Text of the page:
Refinishing old wooden floors - Sanding Procedures
My wife and I have an old farm house built in 1899. The floors are the original 1 inch thick pine boards. We recently hired a craftsman to refinish one of the rooms and while he did the most amazing job, we cant afford to have him do the rest of the house.
Therefore, we wanted to look into doing the floors ourselves. We need to have someone who knows about floors to post the proper sanding procedure including grit number, number of sandings with a specific grit number, best type of floor sander, and any other tips for someone new to this type of work.
Thanks so much
Been there, done that. Although I do a lot of my own work, I have given up on floor sanding. The drum type machines are heavy, and are prone to gouging the floor unless used very carefully. The orbital machines are more forgiving, but slower. In the end, it is very difficult for a DIY person to get a satisfactory job the first time, and it is very hard to save money, between rental costs, picking up the machine, dropping it off, cost of varnish etc.
But if you are bound and determined to do this, I suggest you purchase a book on the subject. We have one called Refinishing Hardwood Floors. Gives a detailed, step by step procedure, which I will not plagiarize here. Also discusses different types of machines, tricks and tips, types of finishes. Lots of pictures, which are very valuable. All that said, we did one room, will never do it again. Better to hire a floor mechanic in my book, but that is my experience, others may have done better.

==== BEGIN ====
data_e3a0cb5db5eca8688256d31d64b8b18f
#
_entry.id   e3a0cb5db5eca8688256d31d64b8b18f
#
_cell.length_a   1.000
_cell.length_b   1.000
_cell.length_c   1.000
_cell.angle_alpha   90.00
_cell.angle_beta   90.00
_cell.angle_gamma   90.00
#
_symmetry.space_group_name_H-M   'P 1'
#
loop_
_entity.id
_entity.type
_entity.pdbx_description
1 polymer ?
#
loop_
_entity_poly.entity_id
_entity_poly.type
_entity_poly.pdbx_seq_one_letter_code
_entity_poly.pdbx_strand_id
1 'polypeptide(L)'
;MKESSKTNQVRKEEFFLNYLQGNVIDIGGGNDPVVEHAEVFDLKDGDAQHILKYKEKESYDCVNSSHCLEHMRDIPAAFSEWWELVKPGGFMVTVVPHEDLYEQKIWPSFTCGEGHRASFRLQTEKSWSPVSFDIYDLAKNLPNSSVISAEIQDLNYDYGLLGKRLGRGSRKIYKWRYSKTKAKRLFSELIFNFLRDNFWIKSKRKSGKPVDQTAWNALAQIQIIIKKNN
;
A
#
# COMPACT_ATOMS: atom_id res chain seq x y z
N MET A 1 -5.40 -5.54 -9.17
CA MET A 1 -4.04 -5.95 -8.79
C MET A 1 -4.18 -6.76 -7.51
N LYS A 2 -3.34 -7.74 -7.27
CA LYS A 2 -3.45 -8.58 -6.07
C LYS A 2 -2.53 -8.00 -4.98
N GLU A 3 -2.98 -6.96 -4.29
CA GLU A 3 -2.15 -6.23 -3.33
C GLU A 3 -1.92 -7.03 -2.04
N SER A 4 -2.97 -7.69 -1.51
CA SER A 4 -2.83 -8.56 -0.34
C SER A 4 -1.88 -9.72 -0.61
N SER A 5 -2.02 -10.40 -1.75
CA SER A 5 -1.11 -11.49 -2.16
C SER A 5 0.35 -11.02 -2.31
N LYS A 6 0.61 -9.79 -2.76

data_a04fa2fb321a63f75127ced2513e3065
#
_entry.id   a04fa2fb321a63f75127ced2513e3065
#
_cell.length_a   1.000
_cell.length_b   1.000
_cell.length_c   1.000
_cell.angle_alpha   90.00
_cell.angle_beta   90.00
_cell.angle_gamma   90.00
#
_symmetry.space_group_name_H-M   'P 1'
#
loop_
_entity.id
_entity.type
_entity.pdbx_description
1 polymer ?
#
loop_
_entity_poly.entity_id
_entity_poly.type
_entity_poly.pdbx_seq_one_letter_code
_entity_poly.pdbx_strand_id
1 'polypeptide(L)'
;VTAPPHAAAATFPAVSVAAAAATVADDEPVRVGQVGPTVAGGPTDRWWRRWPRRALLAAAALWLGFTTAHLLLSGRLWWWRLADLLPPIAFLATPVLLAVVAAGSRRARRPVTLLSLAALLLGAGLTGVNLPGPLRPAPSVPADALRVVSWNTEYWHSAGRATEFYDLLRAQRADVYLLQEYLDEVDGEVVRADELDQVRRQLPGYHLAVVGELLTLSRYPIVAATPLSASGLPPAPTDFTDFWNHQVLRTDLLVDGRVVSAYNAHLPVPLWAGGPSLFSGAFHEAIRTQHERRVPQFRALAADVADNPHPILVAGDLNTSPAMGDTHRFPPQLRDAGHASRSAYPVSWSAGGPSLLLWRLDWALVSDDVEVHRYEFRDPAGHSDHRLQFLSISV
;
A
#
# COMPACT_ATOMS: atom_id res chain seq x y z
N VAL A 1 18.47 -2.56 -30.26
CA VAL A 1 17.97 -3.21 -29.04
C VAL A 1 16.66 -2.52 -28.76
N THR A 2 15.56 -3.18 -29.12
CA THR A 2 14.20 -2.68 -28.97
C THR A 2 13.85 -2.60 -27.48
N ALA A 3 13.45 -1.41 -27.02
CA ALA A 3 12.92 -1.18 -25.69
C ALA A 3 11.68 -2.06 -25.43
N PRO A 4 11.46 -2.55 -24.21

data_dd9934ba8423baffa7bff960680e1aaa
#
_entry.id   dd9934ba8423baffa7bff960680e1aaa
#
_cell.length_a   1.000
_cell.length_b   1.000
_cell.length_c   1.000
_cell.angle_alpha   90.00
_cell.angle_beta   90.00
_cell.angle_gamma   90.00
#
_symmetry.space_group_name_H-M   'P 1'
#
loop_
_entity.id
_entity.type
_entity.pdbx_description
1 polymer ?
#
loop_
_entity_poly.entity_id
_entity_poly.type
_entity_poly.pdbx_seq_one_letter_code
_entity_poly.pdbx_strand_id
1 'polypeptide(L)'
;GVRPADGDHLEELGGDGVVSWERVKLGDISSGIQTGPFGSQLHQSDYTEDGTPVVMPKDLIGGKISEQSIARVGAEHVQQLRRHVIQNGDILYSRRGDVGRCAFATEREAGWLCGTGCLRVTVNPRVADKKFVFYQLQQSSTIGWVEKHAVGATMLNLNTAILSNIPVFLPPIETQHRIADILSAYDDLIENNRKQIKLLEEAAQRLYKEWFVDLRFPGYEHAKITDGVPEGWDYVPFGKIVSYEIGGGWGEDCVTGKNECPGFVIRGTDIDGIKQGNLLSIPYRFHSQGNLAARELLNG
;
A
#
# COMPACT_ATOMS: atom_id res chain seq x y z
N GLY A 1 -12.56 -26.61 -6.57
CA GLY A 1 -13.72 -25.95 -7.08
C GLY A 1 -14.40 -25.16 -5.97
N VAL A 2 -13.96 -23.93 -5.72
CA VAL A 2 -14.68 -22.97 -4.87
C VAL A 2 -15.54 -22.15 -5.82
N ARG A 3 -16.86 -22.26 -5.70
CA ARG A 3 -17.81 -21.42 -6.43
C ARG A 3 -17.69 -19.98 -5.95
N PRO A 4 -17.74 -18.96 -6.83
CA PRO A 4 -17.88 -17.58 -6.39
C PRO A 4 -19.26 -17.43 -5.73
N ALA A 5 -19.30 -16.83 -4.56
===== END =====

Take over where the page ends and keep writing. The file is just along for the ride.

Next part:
LOL OK..after watching some Youtube videos and doing some online research, we concur. The rate from the professional floor craftsman is 3.00/sq ft. While the price does not include the stain, it does include two coats of poly.
We calculated time, materials, rentals, gas and figure that making this a DIY project only saves us about $500.00 on the project. We think its worth the extra money to have a pro do it who can be dedicated to the floors rather than us trying to scramble things together in a weekend or after work.
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